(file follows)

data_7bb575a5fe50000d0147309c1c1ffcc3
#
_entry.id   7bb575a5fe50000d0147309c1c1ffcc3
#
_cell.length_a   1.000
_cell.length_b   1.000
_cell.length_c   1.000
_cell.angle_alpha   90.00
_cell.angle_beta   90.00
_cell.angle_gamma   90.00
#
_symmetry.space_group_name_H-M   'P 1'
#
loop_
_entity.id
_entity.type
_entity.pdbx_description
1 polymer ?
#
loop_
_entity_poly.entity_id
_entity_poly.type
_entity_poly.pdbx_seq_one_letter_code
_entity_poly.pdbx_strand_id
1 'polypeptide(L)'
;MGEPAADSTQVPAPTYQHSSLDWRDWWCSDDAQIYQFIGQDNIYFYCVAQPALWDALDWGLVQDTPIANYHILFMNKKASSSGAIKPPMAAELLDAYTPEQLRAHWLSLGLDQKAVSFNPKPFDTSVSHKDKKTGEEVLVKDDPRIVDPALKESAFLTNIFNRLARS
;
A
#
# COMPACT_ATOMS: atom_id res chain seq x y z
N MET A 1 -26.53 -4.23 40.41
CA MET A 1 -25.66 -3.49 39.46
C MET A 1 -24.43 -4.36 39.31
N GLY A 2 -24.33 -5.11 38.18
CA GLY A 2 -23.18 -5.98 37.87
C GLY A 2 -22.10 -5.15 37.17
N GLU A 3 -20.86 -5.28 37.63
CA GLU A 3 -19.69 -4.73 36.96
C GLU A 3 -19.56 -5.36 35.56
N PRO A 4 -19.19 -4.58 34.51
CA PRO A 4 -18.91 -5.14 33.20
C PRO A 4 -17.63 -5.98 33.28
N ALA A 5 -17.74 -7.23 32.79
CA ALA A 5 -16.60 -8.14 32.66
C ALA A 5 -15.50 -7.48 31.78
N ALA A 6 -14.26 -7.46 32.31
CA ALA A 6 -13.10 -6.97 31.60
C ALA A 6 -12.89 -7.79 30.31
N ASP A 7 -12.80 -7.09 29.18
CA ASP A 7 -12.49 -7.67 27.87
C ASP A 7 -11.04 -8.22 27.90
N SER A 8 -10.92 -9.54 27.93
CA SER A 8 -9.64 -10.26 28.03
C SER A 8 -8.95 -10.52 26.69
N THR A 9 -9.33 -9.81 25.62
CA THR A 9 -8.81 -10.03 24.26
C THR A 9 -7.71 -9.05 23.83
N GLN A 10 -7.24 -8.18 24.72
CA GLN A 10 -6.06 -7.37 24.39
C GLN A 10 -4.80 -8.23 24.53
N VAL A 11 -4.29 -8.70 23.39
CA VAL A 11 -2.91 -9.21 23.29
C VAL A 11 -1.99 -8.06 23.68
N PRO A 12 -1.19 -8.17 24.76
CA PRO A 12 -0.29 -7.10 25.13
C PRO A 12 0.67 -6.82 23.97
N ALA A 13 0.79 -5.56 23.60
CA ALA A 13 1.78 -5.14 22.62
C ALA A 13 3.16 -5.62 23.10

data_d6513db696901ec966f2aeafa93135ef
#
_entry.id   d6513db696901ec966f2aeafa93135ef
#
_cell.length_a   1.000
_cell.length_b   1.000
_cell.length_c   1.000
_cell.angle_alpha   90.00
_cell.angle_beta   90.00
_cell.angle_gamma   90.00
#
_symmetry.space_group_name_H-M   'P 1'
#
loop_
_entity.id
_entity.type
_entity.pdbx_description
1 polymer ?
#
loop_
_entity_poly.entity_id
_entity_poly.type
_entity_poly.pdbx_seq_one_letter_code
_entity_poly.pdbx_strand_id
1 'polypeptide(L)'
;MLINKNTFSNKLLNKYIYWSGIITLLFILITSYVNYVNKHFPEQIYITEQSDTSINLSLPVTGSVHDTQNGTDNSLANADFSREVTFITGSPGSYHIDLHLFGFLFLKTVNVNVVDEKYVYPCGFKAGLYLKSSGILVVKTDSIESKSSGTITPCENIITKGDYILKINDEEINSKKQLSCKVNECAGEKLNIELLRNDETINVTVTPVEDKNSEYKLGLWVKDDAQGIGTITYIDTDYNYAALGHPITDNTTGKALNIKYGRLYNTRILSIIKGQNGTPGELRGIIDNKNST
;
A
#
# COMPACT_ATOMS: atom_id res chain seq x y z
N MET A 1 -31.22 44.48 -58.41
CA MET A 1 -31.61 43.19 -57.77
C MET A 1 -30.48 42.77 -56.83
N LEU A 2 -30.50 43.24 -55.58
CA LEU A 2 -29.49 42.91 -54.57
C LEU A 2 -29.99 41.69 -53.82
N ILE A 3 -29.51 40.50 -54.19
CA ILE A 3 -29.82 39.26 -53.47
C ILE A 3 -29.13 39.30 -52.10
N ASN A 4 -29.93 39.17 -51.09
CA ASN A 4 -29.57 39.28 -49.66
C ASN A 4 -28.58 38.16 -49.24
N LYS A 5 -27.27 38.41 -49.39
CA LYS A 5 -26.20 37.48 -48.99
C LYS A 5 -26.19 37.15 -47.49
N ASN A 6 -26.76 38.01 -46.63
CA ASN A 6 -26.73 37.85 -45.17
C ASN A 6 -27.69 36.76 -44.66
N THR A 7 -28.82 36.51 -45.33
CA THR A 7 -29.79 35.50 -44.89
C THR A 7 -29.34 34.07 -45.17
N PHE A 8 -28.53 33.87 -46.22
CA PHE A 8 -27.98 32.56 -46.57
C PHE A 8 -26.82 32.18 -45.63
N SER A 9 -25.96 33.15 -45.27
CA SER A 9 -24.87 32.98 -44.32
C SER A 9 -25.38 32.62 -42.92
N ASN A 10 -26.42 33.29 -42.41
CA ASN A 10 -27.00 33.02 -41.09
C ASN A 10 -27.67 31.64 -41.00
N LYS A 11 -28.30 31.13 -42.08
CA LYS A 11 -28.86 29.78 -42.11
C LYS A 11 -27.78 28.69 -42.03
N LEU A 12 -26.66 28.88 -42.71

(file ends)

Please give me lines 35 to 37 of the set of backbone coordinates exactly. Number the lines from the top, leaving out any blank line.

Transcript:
CA GLY A 2 -23.18 -5.98 37.87
C GLY A 2 -22.10 -5.15 37.17
N GLU A 3 -20.86 -5.28 37.63